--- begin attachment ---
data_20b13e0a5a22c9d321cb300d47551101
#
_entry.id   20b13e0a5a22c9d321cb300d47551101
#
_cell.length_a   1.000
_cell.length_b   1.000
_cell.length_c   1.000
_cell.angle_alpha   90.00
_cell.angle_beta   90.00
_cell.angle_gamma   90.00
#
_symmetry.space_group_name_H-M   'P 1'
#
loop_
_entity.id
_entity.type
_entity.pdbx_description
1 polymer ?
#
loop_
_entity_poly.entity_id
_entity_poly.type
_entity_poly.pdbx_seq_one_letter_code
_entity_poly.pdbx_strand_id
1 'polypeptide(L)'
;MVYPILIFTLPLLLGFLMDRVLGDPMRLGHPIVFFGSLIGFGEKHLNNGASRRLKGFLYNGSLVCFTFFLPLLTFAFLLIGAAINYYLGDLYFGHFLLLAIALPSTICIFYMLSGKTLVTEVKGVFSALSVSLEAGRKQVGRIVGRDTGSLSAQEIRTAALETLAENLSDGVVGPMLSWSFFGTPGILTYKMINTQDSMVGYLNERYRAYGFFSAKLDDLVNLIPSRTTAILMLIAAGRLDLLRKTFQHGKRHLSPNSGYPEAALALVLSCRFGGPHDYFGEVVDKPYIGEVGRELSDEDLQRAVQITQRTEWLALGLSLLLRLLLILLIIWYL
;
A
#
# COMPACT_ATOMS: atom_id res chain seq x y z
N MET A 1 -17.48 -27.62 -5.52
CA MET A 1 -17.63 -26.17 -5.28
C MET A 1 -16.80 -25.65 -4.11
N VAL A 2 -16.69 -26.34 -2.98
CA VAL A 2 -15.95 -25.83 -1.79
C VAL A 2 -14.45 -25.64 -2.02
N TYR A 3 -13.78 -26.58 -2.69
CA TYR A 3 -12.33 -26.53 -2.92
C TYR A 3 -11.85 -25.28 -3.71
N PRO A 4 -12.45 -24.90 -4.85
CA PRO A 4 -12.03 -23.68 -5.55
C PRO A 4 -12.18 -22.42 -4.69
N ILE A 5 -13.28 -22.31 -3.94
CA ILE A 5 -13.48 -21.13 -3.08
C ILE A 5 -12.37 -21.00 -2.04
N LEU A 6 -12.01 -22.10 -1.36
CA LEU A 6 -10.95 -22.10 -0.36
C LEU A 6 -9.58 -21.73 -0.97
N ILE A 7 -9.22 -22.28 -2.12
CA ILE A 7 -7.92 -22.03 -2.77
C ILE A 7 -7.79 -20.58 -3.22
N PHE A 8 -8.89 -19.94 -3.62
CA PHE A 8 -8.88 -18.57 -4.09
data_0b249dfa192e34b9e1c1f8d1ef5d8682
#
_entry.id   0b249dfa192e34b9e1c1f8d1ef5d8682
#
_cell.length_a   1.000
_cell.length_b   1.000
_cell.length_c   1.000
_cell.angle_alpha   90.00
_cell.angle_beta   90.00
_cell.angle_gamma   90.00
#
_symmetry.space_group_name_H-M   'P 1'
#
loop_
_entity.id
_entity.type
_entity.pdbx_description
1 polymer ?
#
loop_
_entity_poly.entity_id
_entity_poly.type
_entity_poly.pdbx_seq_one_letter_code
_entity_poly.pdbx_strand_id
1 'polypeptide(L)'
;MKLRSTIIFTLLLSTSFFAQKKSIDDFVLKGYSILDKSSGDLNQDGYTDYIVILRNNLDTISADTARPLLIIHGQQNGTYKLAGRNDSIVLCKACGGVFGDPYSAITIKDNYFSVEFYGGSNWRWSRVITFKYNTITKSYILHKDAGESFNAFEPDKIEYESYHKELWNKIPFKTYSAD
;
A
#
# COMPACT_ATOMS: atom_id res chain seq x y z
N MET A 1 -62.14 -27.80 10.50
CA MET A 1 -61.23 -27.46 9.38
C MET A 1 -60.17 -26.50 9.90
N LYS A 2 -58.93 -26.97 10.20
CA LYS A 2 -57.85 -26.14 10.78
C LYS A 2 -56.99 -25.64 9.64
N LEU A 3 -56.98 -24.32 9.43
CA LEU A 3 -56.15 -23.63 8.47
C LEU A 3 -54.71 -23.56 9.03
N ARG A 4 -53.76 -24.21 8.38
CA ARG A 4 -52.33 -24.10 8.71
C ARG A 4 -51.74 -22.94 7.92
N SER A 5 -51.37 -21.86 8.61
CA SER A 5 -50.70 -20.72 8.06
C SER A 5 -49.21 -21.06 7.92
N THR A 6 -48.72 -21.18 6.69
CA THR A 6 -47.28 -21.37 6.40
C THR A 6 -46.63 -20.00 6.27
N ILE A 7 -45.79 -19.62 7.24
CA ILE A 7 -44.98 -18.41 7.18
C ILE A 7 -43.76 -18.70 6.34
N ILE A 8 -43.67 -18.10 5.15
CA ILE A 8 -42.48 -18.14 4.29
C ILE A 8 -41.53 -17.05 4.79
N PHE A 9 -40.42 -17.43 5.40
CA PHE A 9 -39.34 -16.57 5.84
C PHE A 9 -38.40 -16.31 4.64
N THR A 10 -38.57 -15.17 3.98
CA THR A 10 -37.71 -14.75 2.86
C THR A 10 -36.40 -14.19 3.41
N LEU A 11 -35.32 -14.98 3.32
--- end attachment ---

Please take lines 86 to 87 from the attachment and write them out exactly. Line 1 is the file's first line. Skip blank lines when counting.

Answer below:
C MET A 1 -60.17 -26.50 9.90
N LYS A 2 -58.93 -26.97 10.20